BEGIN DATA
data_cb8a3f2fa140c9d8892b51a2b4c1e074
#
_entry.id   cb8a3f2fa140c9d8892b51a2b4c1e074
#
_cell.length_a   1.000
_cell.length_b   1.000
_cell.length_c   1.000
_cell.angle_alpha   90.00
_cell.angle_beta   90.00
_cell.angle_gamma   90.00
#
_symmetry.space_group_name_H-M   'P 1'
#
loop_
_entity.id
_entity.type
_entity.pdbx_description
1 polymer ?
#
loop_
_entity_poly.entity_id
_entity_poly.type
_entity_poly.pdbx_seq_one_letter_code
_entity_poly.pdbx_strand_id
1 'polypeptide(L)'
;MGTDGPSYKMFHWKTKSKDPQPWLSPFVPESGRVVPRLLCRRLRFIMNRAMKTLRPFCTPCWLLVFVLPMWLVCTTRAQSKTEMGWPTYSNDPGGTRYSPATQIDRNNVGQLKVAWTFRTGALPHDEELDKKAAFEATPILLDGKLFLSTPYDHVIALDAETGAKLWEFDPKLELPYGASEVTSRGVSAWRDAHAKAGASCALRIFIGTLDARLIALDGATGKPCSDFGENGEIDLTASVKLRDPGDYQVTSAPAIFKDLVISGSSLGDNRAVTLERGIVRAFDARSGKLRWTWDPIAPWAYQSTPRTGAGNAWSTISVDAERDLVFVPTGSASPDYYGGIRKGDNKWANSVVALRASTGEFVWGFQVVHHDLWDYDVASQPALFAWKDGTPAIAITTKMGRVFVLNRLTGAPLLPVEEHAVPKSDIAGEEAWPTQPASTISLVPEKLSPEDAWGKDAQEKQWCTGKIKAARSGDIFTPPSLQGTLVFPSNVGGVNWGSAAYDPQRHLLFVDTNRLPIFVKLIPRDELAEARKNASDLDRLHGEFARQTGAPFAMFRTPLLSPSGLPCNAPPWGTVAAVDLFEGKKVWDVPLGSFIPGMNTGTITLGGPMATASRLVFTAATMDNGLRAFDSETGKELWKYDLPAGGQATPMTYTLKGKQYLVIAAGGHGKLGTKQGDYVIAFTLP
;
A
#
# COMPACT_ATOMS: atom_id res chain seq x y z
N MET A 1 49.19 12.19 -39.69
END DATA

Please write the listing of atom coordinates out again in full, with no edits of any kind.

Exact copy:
data_cb8a3f2fa140c9d8892b51a2b4c1e074
#
_entry.id   cb8a3f2fa140c9d8892b51a2b4c1e074
#
_cell.length_a   1.000
_cell.length_b   1.000
_cell.length_c   1.000
_cell.angle_alpha   90.00
_cell.angle_beta   90.00
_cell.angle_gamma   90.00
#
_symmetry.space_group_name_H-M   'P 1'
#
loop_
_entity.id
_entity.type
_entity.pdbx_description
1 polymer ?
#
loop_
_entity_poly.entity_id
_entity_poly.type
_entity_poly.pdbx_seq_one_letter_code
_entity_poly.pdbx_strand_id
1 'polypeptide(L)'
;MGTDGPSYKMFHWKTKSKDPQPWLSPFVPESGRVVPRLLCRRLRFIMNRAMKTLRPFCTPCWLLVFVLPMWLVCTTRAQSKTEMGWPTYSNDPGGTRYSPATQIDRNNVGQLKVAWTFRTGALPHDEELDKKAAFEATPILLDGKLFLSTPYDHVIALDAETGAKLWEFDPKLELPYGASEVTSRGVSAWRDAHAKAGASCALRIFIGTLDARLIALDGATGKPCSDFGENGEIDLTASVKLRDPGDYQVTSAPAIFKDLVISGSSLGDNRAVTLERGIVRAFDARSGKLRWTWDPIAPWAYQSTPRTGAGNAWSTISVDAERDLVFVPTGSASPDYYGGIRKGDNKWANSVVALRASTGEFVWGFQVVHHDLWDYDVASQPALFAWKDGTPAIAITTKMGRVFVLNRLTGAPLLPVEEHAVPKSDIAGEEAWPTQPASTISLVPEKLSPEDAWGKDAQEKQWCTGKIKAARSGDIFTPPSLQGTLVFPSNVGGVNWGSAAYDPQRHLLFVDTNRLPIFVKLIPRDELAEARKNASDLDRLHGEFARQTGAPFAMFRTPLLSPSGLPCNAPPWGTVAAVDLFEGKKVWDVPLGSFIPGMNTGTITLGGPMATASRLVFTAATMDNGLRAFDSETGKELWKYDLPAGGQATPMTYTLKGKQYLVIAAGGHGKLGTKQGDYVIAFTLP
;
A
#
# COMPACT_ATOMS: atom_id res chain seq x y z
N MET A 1 49.19 12.19 -39.69